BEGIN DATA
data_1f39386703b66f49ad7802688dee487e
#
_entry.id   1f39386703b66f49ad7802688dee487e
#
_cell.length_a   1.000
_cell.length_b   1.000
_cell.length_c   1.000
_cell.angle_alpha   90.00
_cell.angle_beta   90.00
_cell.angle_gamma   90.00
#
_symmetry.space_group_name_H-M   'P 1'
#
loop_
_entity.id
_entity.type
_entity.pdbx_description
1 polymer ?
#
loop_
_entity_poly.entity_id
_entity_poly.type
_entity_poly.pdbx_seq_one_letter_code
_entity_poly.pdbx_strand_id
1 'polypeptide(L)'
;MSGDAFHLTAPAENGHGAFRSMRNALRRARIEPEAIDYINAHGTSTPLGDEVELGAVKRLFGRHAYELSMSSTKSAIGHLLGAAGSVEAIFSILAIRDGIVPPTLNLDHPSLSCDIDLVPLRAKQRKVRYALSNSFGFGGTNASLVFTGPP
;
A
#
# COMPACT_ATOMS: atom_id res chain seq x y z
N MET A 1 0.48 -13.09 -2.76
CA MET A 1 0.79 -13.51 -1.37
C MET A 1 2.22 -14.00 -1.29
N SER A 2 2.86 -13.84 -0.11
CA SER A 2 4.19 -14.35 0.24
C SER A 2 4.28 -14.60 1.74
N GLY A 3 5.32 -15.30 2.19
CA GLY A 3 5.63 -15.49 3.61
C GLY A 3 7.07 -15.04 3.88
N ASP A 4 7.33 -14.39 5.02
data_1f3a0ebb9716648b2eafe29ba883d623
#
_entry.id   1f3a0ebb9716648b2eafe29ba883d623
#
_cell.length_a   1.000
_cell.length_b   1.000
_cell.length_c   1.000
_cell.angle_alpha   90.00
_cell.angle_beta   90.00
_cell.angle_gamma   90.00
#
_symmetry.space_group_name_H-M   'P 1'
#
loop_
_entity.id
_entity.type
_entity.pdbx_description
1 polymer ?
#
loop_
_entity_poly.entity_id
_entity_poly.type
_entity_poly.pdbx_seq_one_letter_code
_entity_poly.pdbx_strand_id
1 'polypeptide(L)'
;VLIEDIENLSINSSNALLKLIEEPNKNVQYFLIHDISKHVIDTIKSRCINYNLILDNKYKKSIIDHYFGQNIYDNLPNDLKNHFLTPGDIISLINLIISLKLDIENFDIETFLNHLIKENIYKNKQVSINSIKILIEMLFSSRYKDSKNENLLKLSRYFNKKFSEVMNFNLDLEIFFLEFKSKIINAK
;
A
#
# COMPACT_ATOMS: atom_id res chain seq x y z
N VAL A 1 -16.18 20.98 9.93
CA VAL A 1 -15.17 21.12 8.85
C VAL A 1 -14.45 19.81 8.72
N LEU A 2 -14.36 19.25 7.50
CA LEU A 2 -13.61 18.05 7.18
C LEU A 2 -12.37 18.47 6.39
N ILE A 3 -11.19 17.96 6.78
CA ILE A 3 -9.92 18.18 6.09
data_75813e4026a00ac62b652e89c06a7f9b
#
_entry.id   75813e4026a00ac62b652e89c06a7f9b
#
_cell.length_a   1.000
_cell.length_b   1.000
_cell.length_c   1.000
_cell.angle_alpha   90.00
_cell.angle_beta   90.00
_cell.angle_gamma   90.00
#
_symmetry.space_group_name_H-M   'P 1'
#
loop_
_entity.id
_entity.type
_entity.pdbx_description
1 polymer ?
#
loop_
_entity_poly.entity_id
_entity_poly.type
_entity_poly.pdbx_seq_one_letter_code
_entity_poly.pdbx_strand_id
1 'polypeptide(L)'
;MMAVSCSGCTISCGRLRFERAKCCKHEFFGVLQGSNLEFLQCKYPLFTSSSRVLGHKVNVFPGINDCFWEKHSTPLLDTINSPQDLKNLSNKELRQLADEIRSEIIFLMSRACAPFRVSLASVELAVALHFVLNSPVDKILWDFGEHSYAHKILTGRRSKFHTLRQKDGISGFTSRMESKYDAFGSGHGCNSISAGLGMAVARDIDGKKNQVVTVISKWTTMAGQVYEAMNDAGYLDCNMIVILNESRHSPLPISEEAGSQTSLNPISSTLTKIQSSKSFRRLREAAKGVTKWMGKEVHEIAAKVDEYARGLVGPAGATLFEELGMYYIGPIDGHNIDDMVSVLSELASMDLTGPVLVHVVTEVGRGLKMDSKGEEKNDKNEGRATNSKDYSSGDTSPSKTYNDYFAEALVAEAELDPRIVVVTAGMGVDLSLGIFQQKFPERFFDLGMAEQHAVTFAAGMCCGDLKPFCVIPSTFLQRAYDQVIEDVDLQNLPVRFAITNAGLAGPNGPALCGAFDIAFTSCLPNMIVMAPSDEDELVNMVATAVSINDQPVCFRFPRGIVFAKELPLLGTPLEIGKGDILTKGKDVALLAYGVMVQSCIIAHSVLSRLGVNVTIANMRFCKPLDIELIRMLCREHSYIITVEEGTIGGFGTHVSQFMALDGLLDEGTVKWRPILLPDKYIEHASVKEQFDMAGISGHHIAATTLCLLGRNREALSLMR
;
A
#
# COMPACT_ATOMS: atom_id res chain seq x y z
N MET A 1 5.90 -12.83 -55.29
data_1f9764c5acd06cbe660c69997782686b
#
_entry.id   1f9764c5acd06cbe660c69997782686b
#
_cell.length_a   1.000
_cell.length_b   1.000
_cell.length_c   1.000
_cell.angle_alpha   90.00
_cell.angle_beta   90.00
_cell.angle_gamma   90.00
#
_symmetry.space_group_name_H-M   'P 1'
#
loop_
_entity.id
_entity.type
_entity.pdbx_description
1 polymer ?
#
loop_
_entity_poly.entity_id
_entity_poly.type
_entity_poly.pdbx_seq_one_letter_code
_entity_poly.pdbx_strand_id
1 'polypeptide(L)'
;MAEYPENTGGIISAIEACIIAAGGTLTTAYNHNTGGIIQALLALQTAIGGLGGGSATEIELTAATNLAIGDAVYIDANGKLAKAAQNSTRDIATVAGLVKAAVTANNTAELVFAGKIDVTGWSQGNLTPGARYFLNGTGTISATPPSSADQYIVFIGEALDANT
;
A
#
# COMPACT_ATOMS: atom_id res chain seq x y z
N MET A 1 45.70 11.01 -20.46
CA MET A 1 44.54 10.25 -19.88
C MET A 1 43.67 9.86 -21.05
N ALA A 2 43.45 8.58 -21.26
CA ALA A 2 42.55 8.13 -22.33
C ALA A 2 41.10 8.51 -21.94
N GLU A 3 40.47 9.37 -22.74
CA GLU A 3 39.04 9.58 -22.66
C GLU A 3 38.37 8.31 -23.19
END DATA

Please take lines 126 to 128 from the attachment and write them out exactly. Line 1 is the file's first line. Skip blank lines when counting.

_entity.pdbx_description
1 polymer ?
#